You would think that after a year of significant data leaks from Target, Snapchat, and others, people would be wising up when it comes to password security. But no, not really. As it does every year, SplashData has compiled a list of the top passwords from the millions leaked during 2014. The results are pretty sad. People are still using the Spaceballs luggage combination (12345), and not as a homage to the film.
The top ten are 123456, password, 12345, 12345678, qwerty, 123456789, 1234, baseball, dragon, and football. Some other gems from the list include number 25 “trustno1″ and “letmein” at number 13. Not only are these passwords easy to guess on a small scale, they are extremely vulnerable to brute force attacks that could compromise data. Attackers don’t need to know your specific username and password, they can just try the most common passwords with a lot of usernames and they’ll get plenty of hits.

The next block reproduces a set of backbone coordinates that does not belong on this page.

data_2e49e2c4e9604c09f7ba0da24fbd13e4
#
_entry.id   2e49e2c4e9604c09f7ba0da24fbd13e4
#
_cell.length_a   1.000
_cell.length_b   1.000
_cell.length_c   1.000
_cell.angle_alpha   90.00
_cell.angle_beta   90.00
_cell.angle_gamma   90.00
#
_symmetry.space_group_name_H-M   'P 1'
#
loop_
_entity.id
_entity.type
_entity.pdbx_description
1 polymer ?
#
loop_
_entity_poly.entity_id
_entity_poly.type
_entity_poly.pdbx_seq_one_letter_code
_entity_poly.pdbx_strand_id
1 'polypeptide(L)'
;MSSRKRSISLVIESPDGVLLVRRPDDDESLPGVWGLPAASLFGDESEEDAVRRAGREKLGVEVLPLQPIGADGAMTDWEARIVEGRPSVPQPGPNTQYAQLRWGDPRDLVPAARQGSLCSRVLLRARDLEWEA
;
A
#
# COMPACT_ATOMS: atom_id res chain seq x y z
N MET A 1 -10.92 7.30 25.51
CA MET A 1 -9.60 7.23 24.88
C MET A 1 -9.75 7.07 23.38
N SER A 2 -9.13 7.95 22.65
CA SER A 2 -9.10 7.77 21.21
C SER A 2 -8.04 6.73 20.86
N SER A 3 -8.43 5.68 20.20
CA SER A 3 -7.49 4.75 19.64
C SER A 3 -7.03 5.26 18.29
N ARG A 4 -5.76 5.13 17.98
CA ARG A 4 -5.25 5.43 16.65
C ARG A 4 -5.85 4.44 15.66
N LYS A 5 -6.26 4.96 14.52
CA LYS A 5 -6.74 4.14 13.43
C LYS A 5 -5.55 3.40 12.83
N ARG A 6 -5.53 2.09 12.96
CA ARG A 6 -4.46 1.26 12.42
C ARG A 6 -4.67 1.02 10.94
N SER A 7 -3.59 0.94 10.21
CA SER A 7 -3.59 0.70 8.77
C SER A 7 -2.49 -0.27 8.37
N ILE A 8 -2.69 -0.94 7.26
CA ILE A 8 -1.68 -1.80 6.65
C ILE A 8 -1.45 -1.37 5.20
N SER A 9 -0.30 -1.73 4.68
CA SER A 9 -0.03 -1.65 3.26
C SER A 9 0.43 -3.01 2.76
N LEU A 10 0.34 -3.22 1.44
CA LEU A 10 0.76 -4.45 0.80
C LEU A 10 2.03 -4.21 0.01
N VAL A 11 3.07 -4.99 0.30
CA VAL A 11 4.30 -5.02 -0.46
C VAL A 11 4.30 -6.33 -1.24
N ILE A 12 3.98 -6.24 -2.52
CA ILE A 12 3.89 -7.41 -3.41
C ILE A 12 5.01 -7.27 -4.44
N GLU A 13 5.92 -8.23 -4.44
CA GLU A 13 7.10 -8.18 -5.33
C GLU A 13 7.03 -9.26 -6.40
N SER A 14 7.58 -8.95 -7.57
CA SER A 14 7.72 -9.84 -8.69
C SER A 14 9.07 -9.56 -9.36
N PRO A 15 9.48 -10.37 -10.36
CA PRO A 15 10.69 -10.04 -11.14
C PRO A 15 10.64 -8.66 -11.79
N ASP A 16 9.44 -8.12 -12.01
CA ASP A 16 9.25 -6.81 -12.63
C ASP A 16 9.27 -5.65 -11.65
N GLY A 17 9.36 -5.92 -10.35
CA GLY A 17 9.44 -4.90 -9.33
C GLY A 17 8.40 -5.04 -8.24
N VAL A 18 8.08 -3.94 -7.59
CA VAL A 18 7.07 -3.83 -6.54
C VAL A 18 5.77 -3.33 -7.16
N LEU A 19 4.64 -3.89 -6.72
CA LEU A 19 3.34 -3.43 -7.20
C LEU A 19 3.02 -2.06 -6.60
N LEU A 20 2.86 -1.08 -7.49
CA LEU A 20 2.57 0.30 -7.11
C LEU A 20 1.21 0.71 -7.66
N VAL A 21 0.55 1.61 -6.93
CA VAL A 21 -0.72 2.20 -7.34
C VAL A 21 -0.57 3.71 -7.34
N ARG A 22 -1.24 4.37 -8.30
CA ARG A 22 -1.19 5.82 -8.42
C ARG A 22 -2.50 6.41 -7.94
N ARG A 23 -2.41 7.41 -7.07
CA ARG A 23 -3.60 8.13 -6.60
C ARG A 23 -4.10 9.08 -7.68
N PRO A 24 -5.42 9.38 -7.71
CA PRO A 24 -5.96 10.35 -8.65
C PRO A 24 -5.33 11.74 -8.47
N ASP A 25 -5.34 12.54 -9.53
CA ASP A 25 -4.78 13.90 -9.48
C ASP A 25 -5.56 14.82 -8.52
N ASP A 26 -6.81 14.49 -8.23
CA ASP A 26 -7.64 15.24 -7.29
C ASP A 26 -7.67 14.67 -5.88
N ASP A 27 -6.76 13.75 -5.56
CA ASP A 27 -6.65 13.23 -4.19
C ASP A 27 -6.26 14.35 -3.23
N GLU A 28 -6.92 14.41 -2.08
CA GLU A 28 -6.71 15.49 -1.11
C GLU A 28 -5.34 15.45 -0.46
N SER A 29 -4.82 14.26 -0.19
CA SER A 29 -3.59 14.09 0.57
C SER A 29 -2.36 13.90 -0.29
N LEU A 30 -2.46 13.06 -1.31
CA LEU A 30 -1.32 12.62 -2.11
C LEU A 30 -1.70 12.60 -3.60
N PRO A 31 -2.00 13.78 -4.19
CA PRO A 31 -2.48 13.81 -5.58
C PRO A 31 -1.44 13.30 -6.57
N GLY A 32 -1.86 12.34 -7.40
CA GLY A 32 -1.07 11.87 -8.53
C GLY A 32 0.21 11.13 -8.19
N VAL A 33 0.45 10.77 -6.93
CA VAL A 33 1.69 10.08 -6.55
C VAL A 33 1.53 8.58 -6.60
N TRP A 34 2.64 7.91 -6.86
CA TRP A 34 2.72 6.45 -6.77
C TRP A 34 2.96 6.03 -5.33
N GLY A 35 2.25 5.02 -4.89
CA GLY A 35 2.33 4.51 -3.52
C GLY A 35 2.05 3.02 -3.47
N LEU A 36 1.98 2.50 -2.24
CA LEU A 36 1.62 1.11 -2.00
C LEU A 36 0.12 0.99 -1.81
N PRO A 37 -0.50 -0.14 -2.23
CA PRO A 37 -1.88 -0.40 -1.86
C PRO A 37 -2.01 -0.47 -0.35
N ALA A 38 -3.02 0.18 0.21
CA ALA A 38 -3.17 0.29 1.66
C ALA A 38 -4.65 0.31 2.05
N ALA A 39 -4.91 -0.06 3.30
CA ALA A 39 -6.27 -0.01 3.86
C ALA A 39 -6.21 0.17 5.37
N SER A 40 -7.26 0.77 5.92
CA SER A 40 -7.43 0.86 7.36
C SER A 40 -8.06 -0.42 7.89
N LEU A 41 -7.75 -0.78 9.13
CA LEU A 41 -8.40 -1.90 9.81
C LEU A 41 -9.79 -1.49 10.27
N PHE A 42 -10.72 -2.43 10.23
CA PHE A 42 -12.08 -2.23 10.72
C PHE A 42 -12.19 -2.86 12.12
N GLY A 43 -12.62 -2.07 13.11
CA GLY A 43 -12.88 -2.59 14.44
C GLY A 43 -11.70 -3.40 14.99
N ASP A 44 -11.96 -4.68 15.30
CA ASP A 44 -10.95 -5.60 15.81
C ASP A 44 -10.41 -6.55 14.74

There are a fair number of new arrivals on the list this year, but they’re all common dictionary words and names like “dragon” and “michael.” The simple numeric passwords are still the go-to for many people, but keyboard patterns like “qwerty” and “1qaz2wsx” (the first two columns) are popular too . 123456 has been a top password for a few years, and has retained its number one spot from last year, according to SplashData (full list available here).
It’s the same thing every year–people choose the same poor passwords. That probably isn’t going to change until such time as passwords are no longer a thing. The real question here is why are websites and services allowing people to choose such ridiculous passwords? The situation might not be so bad if websites enforced a few rules like “no all integer passwords” and “no common keyboard patterns.”